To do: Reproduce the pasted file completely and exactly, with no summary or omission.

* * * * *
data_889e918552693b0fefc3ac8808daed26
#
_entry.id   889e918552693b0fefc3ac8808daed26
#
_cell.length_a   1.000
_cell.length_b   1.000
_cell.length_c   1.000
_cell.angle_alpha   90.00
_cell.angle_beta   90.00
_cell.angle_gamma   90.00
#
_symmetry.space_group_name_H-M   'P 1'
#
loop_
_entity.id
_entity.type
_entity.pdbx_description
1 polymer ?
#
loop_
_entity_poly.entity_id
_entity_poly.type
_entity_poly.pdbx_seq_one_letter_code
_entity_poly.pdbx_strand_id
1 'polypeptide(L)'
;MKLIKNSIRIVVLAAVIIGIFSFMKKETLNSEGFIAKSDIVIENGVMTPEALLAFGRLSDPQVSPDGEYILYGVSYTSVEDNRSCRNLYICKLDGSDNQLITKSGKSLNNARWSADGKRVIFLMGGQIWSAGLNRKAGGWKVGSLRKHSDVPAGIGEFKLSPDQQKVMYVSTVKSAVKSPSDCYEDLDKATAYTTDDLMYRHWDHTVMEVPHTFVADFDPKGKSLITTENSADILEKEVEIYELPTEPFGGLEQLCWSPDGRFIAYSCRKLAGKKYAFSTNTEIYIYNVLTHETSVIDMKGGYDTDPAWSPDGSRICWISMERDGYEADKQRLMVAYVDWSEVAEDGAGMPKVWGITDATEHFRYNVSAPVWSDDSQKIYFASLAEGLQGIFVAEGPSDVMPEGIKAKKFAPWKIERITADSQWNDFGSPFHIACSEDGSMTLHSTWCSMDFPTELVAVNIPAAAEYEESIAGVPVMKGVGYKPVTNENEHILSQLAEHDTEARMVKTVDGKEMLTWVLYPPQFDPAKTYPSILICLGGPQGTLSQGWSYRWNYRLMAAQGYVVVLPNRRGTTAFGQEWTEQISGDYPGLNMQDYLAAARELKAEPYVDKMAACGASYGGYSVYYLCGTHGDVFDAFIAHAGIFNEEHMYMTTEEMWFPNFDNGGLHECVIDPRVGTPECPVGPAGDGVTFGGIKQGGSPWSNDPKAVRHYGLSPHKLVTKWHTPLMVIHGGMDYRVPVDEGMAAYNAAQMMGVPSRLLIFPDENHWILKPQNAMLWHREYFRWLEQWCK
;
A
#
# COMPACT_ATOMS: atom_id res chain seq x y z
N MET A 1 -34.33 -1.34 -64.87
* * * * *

data_889e918552693b0fefc3ac8808daed26
#
_entry.id   889e918552693b0fefc3ac8808daed26
#
_cell.length_a   1.000
_cell.length_b   1.000
_cell.length_c   1.000
_cell.angle_alpha   90.00
_cell.angle_beta   90.00
_cell.angle_gamma   90.00
#
_symmetry.space_group_name_H-M   'P 1'
#
loop_
_entity.id
_entity.type
_entity.pdbx_description
1 polymer ?
#
loop_
_entity_poly.entity_id
_entity_poly.type
_entity_poly.pdbx_seq_one_letter_code
_entity_poly.pdbx_strand_id
1 'polypeptide(L)'
;MKLIKNSIRIVVLAAVIIGIFSFMKKETLNSEGFIAKSDIVIENGVMTPEALLAFGRLSDPQVSPDGEYILYGVSYTSVEDNRSCRNLYICKLDGSDNQLITKSGKSLNNARWSADGKRVIFLMGGQIWSAGLNRKAGGWKVGSLRKHSDVPAGIGEFKLSPDQQKVMYVSTVKSAVKSPSDCYEDLDKATAYTTDDLMYRHWDHTVMEVPHTFVADFDPKGKSLITTENSADILEKEVEIYELPTEPFGGLEQLCWSPDGRFIAYSCRKLAGKKYAFSTNTEIYIYNVLTHETSVIDMKGGYDTDPAWSPDGSRICWISMERDGYEADKQRLMVAYVDWSEVAEDGAGMPKVWGITDATEHFRYNVSAPVWSDDSQKIYFASLAEGLQGIFVAEGPSDVMPEGIKAKKFAPWKIERITADSQWNDFGSPFHIACSEDGSMTLHSTWCSMDFPTELVAVNIPAAAEYEESIAGVPVMKGVGYKPVTNENEHILSQLAEHDTEARMVKTVDGKEMLTWVLYPPQFDPAKTYPSILICLGGPQGTLSQGWSYRWNYRLMAAQGYVVVLPNRRGTTAFGQEWTEQISGDYPGLNMQDYLAAARELKAEPYVDKMAACGASYGGYSVYYLCGTHGDVFDAFIAHAGIFNEEHMYMTTEEMWFPNFDNGGLHECVIDPRVGTPECPVGPAGDGVTFGGIKQGGSPWSNDPKAVRHYGLSPHKLVTKWHTPLMVIHGGMDYRVPVDEGMAAYNAAQMMGVPSRLLIFPDENHWILKPQNAMLWHREYFRWLEQWCK
;
A
#
# COMPACT_ATOMS: atom_id res chain seq x y z
N MET A 1 -34.33 -1.34 -64.87